By Robert Smith, Associated PressThe Mesopotamian Irrigations System (MIS) is the largest irrigation system in the world.

Its 1,400-kilometer (620-mile) supply lines run through Iraq, Syria, Jordan and the West Bank.

The system is vital for both farming and irrigation in areas of the Middle East that have been devastated by drought.

It’s the largest source of water for the country.

But the system is also critical for millions of Palestinians, who live in areas where its supply has been disrupted by Israeli restrictions.

The government of Prime Minister Rami Hamdallah, whose government oversees the MIS, said in June that it would not renew its license.

The MIS supplies water to more than 500 million people, according to the United Nations.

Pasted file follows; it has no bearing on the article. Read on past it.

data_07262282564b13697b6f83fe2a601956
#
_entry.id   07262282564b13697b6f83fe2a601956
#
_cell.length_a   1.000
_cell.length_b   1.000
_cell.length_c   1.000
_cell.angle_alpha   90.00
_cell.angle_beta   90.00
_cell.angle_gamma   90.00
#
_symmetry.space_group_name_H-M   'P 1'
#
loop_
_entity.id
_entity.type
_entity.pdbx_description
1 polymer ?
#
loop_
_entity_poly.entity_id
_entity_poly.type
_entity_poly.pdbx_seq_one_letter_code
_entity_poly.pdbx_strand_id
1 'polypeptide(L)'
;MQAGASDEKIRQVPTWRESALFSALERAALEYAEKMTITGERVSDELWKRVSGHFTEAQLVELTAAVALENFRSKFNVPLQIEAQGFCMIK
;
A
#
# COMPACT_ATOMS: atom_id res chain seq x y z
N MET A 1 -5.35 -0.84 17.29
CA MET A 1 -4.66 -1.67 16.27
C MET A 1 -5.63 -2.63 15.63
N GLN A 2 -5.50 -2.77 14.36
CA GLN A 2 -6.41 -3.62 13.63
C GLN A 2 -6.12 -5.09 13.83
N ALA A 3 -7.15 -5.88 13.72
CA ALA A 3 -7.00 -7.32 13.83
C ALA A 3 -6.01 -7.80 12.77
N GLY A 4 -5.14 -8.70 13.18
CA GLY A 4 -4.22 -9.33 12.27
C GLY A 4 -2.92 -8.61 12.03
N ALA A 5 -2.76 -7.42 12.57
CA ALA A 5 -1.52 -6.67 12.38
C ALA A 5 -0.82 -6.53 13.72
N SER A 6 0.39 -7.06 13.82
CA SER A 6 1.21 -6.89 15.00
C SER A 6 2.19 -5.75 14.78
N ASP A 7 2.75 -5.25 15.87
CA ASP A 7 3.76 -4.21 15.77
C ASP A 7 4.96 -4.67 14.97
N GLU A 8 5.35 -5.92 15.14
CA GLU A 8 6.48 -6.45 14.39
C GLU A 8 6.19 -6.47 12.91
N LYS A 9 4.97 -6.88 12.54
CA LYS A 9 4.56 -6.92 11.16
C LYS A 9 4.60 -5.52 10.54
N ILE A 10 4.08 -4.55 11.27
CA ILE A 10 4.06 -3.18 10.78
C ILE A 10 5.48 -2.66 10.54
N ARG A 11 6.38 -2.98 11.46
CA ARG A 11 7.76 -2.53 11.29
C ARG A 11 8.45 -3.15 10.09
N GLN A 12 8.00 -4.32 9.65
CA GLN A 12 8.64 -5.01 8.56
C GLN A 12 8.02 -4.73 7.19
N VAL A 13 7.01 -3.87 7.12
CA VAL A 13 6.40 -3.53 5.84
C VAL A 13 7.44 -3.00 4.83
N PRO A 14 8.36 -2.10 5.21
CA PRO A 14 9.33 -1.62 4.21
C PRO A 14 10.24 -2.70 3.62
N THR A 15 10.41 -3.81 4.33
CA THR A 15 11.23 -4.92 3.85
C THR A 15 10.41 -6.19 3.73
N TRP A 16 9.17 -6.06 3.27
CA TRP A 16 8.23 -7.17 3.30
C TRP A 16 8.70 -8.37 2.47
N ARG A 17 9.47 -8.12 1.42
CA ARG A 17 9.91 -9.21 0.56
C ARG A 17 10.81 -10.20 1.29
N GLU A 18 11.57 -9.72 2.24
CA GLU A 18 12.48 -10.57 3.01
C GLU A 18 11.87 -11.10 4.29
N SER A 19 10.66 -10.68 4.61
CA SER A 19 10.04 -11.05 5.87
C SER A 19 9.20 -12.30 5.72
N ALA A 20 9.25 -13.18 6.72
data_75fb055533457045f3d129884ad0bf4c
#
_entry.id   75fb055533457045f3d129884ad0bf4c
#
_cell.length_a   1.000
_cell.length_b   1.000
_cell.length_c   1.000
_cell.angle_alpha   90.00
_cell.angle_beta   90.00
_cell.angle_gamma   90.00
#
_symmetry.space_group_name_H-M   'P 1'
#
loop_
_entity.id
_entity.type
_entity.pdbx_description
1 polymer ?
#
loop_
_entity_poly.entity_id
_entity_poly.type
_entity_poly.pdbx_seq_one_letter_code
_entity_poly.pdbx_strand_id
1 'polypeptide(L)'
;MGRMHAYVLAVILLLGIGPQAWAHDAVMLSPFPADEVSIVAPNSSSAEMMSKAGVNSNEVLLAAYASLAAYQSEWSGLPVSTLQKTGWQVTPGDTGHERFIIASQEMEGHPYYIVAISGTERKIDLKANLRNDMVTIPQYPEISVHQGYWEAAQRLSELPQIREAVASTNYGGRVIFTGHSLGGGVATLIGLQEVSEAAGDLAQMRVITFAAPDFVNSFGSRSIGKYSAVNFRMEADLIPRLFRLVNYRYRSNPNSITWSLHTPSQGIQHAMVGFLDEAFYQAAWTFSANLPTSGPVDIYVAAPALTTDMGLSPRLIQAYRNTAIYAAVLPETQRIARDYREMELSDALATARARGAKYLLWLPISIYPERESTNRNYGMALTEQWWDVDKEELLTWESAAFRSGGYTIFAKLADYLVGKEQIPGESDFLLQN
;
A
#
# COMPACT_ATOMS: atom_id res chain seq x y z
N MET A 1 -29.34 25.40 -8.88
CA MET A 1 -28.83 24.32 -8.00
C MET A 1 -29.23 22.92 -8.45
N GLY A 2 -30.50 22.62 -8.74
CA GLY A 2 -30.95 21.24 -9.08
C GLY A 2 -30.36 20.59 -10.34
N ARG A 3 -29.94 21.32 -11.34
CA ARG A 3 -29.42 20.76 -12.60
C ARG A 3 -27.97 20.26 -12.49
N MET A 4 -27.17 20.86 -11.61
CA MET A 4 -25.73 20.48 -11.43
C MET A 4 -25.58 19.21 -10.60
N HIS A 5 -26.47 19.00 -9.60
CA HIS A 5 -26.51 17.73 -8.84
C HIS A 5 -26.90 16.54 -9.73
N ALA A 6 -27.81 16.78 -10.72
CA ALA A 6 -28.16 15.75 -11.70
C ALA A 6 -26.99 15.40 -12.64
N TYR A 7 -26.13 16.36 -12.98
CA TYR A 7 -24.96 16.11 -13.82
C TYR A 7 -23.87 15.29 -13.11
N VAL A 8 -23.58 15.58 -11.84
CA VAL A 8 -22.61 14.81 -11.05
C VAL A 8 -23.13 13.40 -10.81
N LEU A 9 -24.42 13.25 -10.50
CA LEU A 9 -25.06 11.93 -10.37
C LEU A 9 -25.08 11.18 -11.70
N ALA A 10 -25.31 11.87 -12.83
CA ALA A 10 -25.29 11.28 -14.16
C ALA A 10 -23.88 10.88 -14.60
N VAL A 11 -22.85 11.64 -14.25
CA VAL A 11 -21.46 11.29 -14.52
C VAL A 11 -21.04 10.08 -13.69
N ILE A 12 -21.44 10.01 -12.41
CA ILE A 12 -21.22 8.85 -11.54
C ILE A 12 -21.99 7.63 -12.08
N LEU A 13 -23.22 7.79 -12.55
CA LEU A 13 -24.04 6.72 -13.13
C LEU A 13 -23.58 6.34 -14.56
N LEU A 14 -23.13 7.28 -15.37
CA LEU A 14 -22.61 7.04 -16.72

The U.N. has been calling for the MIS to be renewed.

In a statement issued on July 5, the agency said that “all parties to the conflict must ensure that their water resources are safe and protected in a way that respects the rights of those most vulnerable to the water crisis.”

The U:S.

State Department also said in a statement that it had received a call from the State Department’s Coordinator for the Middle Eastern Peace process to renew the license of the MIS.

In its statement, the U.S. called on “all sides to refrain from further attacks against the MIS in the next 48 hours or else the license may be revoked and/or the MISA and MISA water projects would be canceled.”

The government in Damascus, Syria’s capital, has not commented on the renewal of the MIS.

The Syrian government said in July that it has “no plans to renew its licence to operate the MIS.”

The Syrian government has repeatedly called on its neighbor Israel to stop interfering with the water supply.

The conflict has left millions of people homeless and made life difficult for farmers.

In addition to water shortages, Israel has restricted imports from Syria in an effort to stop it from importing water from neighboring Lebanon.

Israel has said it will provide water for Syrian farmers who want to grow their own food, but has yet to supply it.